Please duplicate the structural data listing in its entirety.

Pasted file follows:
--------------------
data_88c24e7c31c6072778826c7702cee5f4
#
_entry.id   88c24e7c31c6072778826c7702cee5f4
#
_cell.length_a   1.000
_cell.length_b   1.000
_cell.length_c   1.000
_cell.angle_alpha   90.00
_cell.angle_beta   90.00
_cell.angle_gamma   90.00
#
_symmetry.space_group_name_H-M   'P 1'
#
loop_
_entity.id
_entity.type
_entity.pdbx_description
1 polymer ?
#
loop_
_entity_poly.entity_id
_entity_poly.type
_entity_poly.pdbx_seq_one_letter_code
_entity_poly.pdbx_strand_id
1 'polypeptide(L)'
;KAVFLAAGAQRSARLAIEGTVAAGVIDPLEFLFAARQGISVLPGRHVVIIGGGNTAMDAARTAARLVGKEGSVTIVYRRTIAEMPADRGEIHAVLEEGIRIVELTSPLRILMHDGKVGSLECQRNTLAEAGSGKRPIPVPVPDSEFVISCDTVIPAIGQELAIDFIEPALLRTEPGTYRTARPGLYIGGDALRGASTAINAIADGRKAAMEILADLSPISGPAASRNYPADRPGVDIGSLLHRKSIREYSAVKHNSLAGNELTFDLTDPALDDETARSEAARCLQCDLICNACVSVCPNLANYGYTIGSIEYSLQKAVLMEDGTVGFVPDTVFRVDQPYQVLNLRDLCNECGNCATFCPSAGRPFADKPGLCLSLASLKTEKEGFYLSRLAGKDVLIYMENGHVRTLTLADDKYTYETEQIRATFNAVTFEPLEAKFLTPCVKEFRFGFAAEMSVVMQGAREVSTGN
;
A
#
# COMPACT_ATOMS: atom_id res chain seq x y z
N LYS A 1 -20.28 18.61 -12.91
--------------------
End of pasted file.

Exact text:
data_88c24e7c31c6072778826c7702cee5f4
#
_entry.id   88c24e7c31c6072778826c7702cee5f4
#
_cell.length_a   1.000
_cell.length_b   1.000
_cell.length_c   1.000
_cell.angle_alpha   90.00
_cell.angle_beta   90.00
_cell.angle_gamma   90.00
#
_symmetry.space_group_name_H-M   'P 1'
#
loop_
_entity.id
_entity.type
_entity.pdbx_description
1 polymer ?
#
loop_
_entity_poly.entity_id
_entity_poly.type
_entity_poly.pdbx_seq_one_letter_code
_entity_poly.pdbx_strand_id
1 'polypeptide(L)'
;KAVFLAAGAQRSARLAIEGTVAAGVIDPLEFLFAARQGISVLPGRHVVIIGGGNTAMDAARTAARLVGKEGSVTIVYRRTIAEMPADRGEIHAVLEEGIRIVELTSPLRILMHDGKVGSLECQRNTLAEAGSGKRPIPVPVPDSEFVISCDTVIPAIGQELAIDFIEPALLRTEPGTYRTARPGLYIGGDALRGASTAINAIADGRKAAMEILADLSPISGPAASRNYPADRPGVDIGSLLHRKSIREYSAVKHNSLAGNELTFDLTDPALDDETARSEAARCLQCDLICNACVSVCPNLANYGYTIGSIEYSLQKAVLMEDGTVGFVPDTVFRVDQPYQVLNLRDLCNECGNCATFCPSAGRPFADKPGLCLSLASLKTEKEGFYLSRLAGKDVLIYMENGHVRTLTLADDKYTYETEQIRATFNAVTFEPLEAKFLTPCVKEFRFGFAAEMSVVMQGAREVSTGN
;
A
#
# COMPACT_ATOMS: atom_id res chain seq x y z
N LYS A 1 -20.28 18.61 -12.91